Bundling auto insurance coverage, where you cover multiple cars under the same policy, is always touted as a way of enjoying low insurance rates. While this may be true in some cases, there are also cases where it doesn't make sense. Here are some of the cases where you should think twice before bundling coverage.
If One Car Requires Specialty Coverage
Some covers have unique risks that require specialty coverage; their risks cannot be adequately covered by standard auto insurance coverage. For example, an antique car may be difficult and expensive to fix in case of damage because its spare parts may be rare and out of production. Such a car may also be more valuable than a regular car of the same size or purpose.
This is why auto insurance companies offer specialty coverage for such cars. Specialty coverage is designed to cover the unique risks of these cars without sending premium rates through the roof. If you have such a car (other examples include recreational vehicles or all-terrain vehicles), you should look for a car insurance company that offers specialty coverage (not all do). Don't automatically bundle it with your regular car because the rates may not be friendly; this is especially true if your regular car insurer doesn't have a dedicated division for specialty cars.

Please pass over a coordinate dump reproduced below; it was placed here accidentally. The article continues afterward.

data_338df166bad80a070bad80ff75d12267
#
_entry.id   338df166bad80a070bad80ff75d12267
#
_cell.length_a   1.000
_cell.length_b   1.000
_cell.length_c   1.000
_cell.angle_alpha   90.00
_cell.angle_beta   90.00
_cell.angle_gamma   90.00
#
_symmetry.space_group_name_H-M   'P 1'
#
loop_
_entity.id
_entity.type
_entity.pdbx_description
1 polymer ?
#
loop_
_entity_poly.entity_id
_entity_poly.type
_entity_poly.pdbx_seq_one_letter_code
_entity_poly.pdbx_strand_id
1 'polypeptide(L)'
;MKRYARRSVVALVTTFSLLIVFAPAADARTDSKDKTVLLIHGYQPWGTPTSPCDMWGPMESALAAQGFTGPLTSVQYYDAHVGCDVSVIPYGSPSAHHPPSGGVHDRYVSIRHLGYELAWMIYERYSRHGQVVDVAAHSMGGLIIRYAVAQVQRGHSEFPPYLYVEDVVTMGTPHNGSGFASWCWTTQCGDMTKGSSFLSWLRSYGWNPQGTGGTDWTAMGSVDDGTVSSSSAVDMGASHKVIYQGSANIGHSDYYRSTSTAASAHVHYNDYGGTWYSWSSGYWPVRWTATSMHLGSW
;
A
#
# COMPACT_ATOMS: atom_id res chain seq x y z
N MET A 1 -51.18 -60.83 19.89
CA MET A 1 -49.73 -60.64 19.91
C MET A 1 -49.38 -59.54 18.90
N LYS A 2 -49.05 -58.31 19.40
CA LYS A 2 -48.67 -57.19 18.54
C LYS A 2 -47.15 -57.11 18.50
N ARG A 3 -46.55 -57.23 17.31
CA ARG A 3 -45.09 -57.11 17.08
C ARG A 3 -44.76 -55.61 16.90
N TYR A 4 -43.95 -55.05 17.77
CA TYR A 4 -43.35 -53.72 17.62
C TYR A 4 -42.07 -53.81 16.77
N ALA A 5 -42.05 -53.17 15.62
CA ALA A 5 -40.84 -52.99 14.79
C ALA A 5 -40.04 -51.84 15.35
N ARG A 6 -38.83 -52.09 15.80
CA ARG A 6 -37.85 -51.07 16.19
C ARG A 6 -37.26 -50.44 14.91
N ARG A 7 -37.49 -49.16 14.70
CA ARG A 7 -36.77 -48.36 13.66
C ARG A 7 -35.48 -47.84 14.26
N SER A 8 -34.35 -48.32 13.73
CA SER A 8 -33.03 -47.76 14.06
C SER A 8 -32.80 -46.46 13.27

If One Driver Is High Risk
Bundling auto insurance coverage may also work to your disadvantage if one of you is a high-risk driver. This is because the high-risk drive designation can drive up your rates through the roof. Take an example where you have a partner with a bad driving history – a DUI (driving under the influence) conviction, several traffic tickets and a gap in coverage. Bundling your coverage with such a driver may see you paying high premiums because their high-risks affect your rates too. In such case, it is in both of your interests to secure separate policies.
If Doing So Reduces Your Coverage
Lastly, it may also not be a good idea to bundle your insurance if doing so would reduce the coverage available to one of your cars. Consider an example in which you have bought commercial auto insurance coverage for your bakery truck, and you want to buy a compact car for your personal use and insure it with the same carrier. In such a case, you might find that bundling the two vehicles into one insurance policy would give you a more limited coverage on the personal car than you would get with a dedicated personal auto insurance from a different carrier.
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